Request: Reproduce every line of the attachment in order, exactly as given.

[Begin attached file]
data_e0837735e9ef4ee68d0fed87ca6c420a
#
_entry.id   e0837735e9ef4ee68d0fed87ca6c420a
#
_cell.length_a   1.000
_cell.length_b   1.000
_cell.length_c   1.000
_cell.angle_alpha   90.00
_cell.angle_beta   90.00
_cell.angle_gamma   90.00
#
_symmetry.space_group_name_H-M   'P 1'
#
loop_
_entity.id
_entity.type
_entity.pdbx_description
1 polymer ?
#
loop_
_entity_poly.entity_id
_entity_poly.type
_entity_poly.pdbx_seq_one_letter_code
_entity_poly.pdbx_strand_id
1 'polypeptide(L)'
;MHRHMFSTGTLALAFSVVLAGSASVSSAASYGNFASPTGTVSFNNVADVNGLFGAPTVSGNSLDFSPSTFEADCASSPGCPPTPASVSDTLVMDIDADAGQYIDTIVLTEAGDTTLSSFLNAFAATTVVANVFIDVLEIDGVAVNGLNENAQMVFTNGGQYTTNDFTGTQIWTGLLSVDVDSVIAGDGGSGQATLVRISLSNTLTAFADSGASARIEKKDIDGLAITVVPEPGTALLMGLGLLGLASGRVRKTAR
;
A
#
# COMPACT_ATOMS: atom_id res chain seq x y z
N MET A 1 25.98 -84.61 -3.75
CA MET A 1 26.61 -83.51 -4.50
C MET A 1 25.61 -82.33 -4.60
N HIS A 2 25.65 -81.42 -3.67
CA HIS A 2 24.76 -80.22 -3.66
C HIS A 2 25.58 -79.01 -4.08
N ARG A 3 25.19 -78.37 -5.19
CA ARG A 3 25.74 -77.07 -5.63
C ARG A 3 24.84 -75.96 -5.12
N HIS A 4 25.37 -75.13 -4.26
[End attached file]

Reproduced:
data_e0837735e9ef4ee68d0fed87ca6c420a
#
_entry.id   e0837735e9ef4ee68d0fed87ca6c420a
#
_cell.length_a   1.000
_cell.length_b   1.000
_cell.length_c   1.000
_cell.angle_alpha   90.00
_cell.angle_beta   90.00
_cell.angle_gamma   90.00
#
_symmetry.space_group_name_H-M   'P 1'
#
loop_
_entity.id
_entity.type
_entity.pdbx_description
1 polymer ?
#
loop_
_entity_poly.entity_id
_entity_poly.type
_entity_poly.pdbx_seq_one_letter_code
_entity_poly.pdbx_strand_id
1 'polypeptide(L)'
;MHRHMFSTGTLALAFSVVLAGSASVSSAASYGNFASPTGTVSFNNVADVNGLFGAPTVSGNSLDFSPSTFEADCASSPGCPPTPASVSDTLVMDIDADAGQYIDTIVLTEAGDTTLSSFLNAFAATTVVANVFIDVLEIDGVAVNGLNENAQMVFTNGGQYTTNDFTGTQIWTGLLSVDVDSVIAGDGGSGQATLVRISLSNTLTAFADSGASARIEKKDIDGLAITVVPEPGTALLMGLGLLGLASGRVRKTAR
;
A
#
# COMPACT_ATOMS: atom_id res chain seq x y z
N MET A 1 25.98 -84.61 -3.75
CA MET A 1 26.61 -83.51 -4.50
C MET A 1 25.61 -82.33 -4.60
N HIS A 2 25.65 -81.42 -3.67
CA HIS A 2 24.76 -80.22 -3.66
C HIS A 2 25.58 -79.01 -4.08
N ARG A 3 25.19 -78.37 -5.19
CA ARG A 3 25.74 -77.07 -5.63
C ARG A 3 24.84 -75.96 -5.12
N HIS A 4 25.37 -75.13 -4.26